Locking Casters – The rear wheels of the Lumex stand assist lock in place so that the patient can comfortably and easily pull themselves onto or off of the unit. This provides added security and ensures that the unit remains in place even when not in use. 

Manual Design – The manual design means that there’s no need for additional parts, no batteries and absolutely no learning curve when it comes to figuring out how best to use this unit for patients. It functions entirely by the patient pulling themselves up and the caregiver steering the unit to wherever it needs to go. 

High Safe Working Load – The safe working load for this unit is 400 lbs. This accommodates average size patients as well as most bariatric patients who will need transport while keeping the patient and the caregiver safe. It also ensures that the unit itself is going to be safe and capable of moving these patients for extended periods of time.

Comfortable Seats/Pads – The Lumex stand assist has padding over the knee pads as well as the seat, which makes it more comfortable for the patient to both raise themselves into a standing position and to sit while they are being transported. This also makes it less likely that the patient will develop bumps, bruises and other injuries through the course of use.

High Height Limit – Patients using this particular lift can be anywhere between 5’1” and 6’6” in height and still safely use the unit. This is because of the height of the bar used to pull patients in as well as the height and size of the seat that patients will rest on. Overall, most patients, of varying heights, will be able to use this unit. 

Easy to Use – There is no learning curve for this product because of the way it is designed and the way patients are able to pull themselves into it. Caregivers need only assemble it and be able to fold up or down the seat. From there, there is nothing that needs to be done by the caregiver but to push the unit.

Versatility of Use – The casters for this transport unit are a good size to allow for movement even on carpeted surfaces, which increases the level of versatility for the unit itself and allows the patient to be moved around to even more places. 

Price Point – Priced at around $500, this unit is actually moderately priced and comes in at a rate that most can afford when looking to supply medical facilities or to care for less mobile individuals in their own home. The price point makes it a convenience for many and allows for increased use.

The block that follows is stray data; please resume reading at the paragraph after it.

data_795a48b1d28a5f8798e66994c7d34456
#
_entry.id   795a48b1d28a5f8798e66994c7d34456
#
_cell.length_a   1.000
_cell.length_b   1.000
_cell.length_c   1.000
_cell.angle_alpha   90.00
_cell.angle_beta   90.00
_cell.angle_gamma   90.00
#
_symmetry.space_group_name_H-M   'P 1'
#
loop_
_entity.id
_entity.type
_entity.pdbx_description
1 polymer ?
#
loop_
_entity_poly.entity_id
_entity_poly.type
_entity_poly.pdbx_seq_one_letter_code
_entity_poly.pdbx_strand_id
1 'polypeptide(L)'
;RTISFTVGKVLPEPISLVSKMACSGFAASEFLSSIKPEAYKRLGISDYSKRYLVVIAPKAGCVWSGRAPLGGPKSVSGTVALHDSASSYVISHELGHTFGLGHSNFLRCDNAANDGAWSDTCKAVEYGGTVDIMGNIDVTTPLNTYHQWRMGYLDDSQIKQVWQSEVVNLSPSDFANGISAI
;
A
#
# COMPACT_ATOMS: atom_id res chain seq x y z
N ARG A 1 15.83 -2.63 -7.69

Product Features:

  • Split seat folds out while patient stands 
  • Four wheel design improves movement
  • Rear wheel locking casters
  • Narrow design fits through doorways
  • 400 lbs. safe working load
What We Like What We Don't
Split seat for easy patient movement

Locking rear casters to improve safety

Padded knee pads for added comfort

Easy maneuvering through doorways

Affordable price point for most caregivers

Comfortable bar placement for patient support

Simple to use design for patient and caregiver

Versatile for more mobile patients

Encourages patient engagement and improvement

Easy assembly process to start using immediately
Legs are not adjustable to fit around larger chairs

Not ideal for shorter patients

Not designed to aid in lifting from the floor

Not designed to aid in maneuvering to or from very low surfaces

Requires patient to provide support

Not ideal for transport over carpet

Final Thoughts About The Lumex Stand Assist


Overall, this is one of the best units available if you need a non-powered stand assist device. It’s designed to provide the support patients need in order to get from one location to another and encourages them to aid themselves in the process.

The Lumex stand assist is a high quality product that improves the quality of care patients are able to receive while also reducing the amount of strain or risk of injury to caregivers, especially related to back injuries.

Patients are able to improve their strength and work on getting even more mobility and freedom, even to stay in their own homes.